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So Yeah, the Giants Aren’t the Best Team in the NFC

And maybe they never truly were the best team in the NFC. But in any case, that discussion is over now. The Giants had a chance to win last night, sure. But the mistakes kept coming and coming — some we hadn't seen before and some from the usual suspects — the result of which was a 27–17 loss in the much-awaited Sunday night matchup in Philadelphia.

Where to begin with the mistakes? With Ahmad Bradshaw, who fumbled again — and came awfully close to a second fumble, but was saved by video review? (Did Bradshaw's causing Asante Samuel's fumble absolve him of his football sins? Not really.) Or with Eli Manning, who threw three picks (albeit one in the closing seconds) and made the inexplicable decision not to slide feet first after running for a first down with the Giants on their last-gasp drive in the fourth quarter? Matt Dodge's continued adventures? Lawrence Tynes's kick out of bounds after the Giants took the lead in the fourth? Some mistakes hurt more than others, to be sure, but together they exposed a lot of problems for a team that just not long ago crushed Seattle for its fifth straight win.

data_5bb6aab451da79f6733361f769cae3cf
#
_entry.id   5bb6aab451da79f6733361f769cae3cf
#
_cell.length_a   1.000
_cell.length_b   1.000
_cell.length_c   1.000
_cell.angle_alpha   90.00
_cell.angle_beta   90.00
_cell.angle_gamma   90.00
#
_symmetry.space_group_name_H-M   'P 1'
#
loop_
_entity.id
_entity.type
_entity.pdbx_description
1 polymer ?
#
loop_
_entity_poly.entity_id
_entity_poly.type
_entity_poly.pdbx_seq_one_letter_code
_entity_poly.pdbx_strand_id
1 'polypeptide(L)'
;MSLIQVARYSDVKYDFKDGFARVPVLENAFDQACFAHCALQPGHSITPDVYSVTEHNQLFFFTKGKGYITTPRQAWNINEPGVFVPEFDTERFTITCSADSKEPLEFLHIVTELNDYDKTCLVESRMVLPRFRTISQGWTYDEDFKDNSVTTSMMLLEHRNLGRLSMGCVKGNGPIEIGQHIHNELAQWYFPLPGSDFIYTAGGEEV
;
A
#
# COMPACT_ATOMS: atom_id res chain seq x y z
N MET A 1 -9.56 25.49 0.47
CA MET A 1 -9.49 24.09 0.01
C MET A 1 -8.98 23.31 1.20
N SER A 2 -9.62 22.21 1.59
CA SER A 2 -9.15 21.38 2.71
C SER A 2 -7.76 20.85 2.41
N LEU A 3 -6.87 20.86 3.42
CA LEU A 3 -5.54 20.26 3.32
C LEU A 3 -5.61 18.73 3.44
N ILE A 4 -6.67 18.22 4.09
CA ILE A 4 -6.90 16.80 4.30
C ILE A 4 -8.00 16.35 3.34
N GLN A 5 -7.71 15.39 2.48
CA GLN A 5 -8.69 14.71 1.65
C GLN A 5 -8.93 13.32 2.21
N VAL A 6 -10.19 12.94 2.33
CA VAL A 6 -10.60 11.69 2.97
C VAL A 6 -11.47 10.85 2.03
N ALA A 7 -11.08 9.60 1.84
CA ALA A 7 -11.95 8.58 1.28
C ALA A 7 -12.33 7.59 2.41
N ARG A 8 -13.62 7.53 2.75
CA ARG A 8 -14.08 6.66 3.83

Which isn't to say the Giants did nothing right: They did a good job forcing Michael Vick to his right, thus keeping him from throwing downfield on the run. (They also held DeSean Jackson to just 50 yards on five catches.) With a little help from a dropped Philly touchdown pass or two, the Giants defense kept the team in the game in the first half, forcing the Eagles to settle for a pair of second-quarter field goals (and blocking another) at a time when the game could have gotten out of hand. And following the sack that led to Vick's fourth-quarter fumble, Manning needed just two plays to give the Giants a 17–16 lead. It wouldn't last through: Nine minutes later, Michael Vick would juggle a snap and pitch the ball to LeSean McCoy, who'd run 50 yards for what would prove to be the game-winning score. (For good measure, Philly would convert the two-point conversion, too, to give themselves a seven-point lead.)

If you're still counting, the Giants have now turned the ball over 30 times in ten games this year. It's hard to finish atop a division, or a conference, or even a wild-card battle, with numbers like those.

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Photo: Michael Heiman/Getty Images